In June, Audubon California and the U.S. Fish and Wildlife Service led expert birders and biologists in a study of the Black Oystercatcher. Scientists were surprised at the number of sightings of the threatened bird they received. A total of 1,346 birds and 175 nests were counted. When compared against the total amount of suitable habitat, this preliminary result suggests the total number of breeding oystercatchers in the state may be higher than the last estimate of approximately 1,000-1,200 individuals. The bird’s population size is ultimately regulated by the availability of high quality nesting and foraging habitats.
The shorebird is one of the most distinctive birds in all of North America. The global population of the species is only 10,000. It is entirely black, with bright yellow eyes and a bright red bill. Biologists consider the size of the Black Oystercatcher’s population a good indicator of the overall health of the rocky intertidal community in California.
The successful population survey took place in 13 counties along the entire California Coastline where the Black Oystercatcher, Haematopus bachmani, lives year round. The goal of the project was to answer some fundamental questions about the species and its distribution in California.
“This is good news, especially considering the Black Oystercatcher’s vulnerability to human disturbances,” said Anna Weinstein, seabird program director. “It is completely dependent upon marine shorelines throughout its life cycle, which means we cannot forgo continued conservation efforts.”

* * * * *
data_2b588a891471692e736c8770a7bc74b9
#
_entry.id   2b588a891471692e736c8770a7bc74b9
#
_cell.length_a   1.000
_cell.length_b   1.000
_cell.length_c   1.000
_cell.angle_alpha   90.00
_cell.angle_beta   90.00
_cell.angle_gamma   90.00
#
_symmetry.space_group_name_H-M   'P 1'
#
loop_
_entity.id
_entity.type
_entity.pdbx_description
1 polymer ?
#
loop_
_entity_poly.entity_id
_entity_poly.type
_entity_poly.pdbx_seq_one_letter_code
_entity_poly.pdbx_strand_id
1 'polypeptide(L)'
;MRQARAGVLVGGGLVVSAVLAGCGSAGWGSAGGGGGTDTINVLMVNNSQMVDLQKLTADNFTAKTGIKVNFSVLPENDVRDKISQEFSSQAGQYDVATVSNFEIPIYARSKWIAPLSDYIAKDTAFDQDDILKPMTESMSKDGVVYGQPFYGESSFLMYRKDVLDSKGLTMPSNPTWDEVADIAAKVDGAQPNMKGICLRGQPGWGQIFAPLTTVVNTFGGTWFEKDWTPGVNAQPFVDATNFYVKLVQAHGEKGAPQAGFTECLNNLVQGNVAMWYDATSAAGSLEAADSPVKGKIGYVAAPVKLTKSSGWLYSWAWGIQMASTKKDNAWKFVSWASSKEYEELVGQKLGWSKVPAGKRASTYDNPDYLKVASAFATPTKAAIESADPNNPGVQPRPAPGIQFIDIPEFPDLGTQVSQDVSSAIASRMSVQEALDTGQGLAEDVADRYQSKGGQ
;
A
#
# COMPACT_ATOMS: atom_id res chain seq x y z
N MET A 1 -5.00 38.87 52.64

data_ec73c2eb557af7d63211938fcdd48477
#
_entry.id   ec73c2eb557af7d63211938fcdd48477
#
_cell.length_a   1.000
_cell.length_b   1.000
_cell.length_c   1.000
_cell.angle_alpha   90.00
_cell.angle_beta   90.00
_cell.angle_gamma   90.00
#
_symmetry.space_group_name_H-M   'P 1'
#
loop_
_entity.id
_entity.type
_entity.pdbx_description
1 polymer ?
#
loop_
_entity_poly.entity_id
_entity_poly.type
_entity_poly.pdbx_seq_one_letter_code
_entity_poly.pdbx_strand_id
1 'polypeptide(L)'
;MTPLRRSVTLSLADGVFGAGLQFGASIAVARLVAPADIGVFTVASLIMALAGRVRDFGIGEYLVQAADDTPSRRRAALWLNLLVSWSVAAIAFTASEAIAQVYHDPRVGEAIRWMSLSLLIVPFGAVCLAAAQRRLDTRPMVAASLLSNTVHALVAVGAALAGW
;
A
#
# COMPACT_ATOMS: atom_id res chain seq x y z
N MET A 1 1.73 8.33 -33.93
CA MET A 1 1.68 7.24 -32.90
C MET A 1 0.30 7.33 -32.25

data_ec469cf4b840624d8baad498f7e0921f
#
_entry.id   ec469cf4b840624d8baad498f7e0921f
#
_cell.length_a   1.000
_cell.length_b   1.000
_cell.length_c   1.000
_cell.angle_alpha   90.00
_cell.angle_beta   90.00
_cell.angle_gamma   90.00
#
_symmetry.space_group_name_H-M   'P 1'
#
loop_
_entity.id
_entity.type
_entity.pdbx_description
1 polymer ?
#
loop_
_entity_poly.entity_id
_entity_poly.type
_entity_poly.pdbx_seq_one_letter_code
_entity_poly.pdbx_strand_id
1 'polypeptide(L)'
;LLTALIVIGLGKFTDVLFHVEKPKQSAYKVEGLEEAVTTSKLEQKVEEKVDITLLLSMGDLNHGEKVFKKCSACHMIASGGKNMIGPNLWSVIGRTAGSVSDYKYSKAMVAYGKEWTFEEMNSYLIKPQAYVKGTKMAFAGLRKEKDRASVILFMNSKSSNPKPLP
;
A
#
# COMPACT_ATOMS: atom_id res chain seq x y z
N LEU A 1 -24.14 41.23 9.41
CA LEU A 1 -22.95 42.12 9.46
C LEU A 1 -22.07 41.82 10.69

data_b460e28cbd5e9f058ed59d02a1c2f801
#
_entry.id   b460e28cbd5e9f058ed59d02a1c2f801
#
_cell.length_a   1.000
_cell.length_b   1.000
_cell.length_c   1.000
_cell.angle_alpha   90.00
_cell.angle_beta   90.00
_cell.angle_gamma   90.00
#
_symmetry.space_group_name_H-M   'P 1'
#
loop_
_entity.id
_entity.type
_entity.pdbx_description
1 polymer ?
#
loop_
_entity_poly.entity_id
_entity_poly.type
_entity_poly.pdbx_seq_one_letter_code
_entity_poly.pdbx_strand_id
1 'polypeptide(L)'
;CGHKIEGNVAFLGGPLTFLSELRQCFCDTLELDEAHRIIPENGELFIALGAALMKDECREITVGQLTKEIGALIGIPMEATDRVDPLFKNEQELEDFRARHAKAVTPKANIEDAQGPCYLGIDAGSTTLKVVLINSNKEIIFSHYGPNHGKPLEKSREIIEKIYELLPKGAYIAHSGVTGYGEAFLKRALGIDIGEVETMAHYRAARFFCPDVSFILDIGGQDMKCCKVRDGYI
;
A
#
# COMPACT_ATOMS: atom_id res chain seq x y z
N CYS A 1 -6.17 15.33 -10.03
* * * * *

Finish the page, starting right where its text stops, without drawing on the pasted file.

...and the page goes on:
The highest bird densities were reported from Mendocino and Sonoma counties. The highest nest densities reported were 12 nests/10 linear km. A few pairs of nests were within 30 meters of each other. Virtually all nests were located on rocks tidally separated from shore and with high shelves and niches for nests.
“With this information, conservation efforts can be directed to address specific issues like survival and reproduction success,” said Weinstein. “The next step is to determine what these action items are.”
Audubon chapters involved included: Mendocino, Redwood Region, Madrone, Golden Gate, and Morro Bay. The Bureau of Land Management’s California Coastal National Monument is a key agency partner. Other agencies involved included the U.S. Fish & Wildlife Service, California State Parks, National Park Service, and the U.S. Geological Survey. Other organizations included the Audubon Canyon Ranch, Mad River Biologists and Carter Biological Consulting.
To read the report, click here…